One embellishment leads to another until, like the Enron fiasco, it blows up in our face.

As Shakespeare's King Duncan said: "I am steeped so far in blood that should I wade no more, returning were as tedious as go o'er."

Shakespeare's King Duncan didn't begin the tragedy as a wicked man.

He was a victim of degrees of wickedness.

As we all are, of course.

Who was it who said?

"There is so much good in the worst of us
And so much bad in the best of us
That it hardly behooves any of us
To speak ill of the rest of us."

There's a lesson in that
Not just for a gnat.




Moderated by  Jackie 

Link Copied to Clipboard
Forum Statistics
Forums16
Topics13,904
Posts228,043
Members9,148
Most Online3,341
Dec 9th, 2011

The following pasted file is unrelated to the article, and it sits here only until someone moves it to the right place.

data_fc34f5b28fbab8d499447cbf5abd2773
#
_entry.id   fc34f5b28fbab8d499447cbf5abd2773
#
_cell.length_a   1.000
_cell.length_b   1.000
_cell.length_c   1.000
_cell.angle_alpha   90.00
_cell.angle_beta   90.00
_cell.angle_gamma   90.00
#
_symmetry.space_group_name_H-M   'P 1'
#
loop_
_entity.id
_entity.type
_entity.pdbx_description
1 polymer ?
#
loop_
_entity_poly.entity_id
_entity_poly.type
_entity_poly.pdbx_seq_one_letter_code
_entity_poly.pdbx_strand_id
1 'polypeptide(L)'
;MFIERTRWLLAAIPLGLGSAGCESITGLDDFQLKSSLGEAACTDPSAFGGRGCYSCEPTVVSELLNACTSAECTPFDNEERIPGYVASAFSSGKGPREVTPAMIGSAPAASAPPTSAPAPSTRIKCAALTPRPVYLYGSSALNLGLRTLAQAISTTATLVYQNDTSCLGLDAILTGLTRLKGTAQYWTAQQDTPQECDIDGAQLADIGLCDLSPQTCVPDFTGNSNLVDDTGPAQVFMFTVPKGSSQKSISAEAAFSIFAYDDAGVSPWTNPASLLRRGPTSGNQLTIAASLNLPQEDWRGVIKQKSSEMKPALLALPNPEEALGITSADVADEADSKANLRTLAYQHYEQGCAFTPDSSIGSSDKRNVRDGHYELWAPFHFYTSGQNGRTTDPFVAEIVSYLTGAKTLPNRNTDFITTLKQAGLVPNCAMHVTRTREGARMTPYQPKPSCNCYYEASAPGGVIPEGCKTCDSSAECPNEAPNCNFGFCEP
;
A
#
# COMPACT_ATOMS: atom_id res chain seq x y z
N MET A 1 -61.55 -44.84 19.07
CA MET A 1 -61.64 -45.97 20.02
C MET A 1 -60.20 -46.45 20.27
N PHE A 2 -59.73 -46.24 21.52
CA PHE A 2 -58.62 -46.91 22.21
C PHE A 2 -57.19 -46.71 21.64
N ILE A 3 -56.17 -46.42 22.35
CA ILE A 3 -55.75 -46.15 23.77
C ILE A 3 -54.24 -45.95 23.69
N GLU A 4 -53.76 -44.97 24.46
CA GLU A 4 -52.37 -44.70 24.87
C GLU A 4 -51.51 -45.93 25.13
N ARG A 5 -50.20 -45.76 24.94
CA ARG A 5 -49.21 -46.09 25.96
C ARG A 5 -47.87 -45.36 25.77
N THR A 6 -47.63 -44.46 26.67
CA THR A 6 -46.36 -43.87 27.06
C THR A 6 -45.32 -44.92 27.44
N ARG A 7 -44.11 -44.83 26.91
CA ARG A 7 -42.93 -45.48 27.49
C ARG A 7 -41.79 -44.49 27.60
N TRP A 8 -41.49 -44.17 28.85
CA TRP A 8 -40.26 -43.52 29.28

Newest Members
gonekrazzzy, accCngrssMRA, rexdee, gypsydancer, Astrostu
9,148 Registered Users
Who's Online Now
0 members (), 79 guests, and 3 robots.
Key: Admin, Global Mod, Mod
Top Posters(30 Days)
Top Posters
wwh 13,858
Faldage 13,803
Jackie 11,613
tsuwm 10,542
LukeJavan8 9,805
AnnaStrophic 6,511
Wordwind 6,296
of troy 5,400
Disclaimer: Wordsmith.org is not responsible for views expressed on this site. Use of this forum is at your own risk and liability - you agree to hold Wordsmith.org and its associates harmless as a condition of using it.

Home | Today's Word | Yesterday's Word | Subscribe | FAQ | Archives | Search | Feedback
Wordsmith Talk | Wordsmith Chat

© 1994-2021 Wordsmith

Powered by UBB.threads™ PHP Forum Software 7.7.5
(Release build 20201027)
Responsive Width:

PHP: 7.4.26 Page Time: 0.013s Queries: 23 (0.004s) Memory: 2.8896 MB (Peak: 3.2483 MB) Data Comp: Off Server Time: 2021-12-03 06:18:13 UTC
Valid HTML 5 and Valid CSS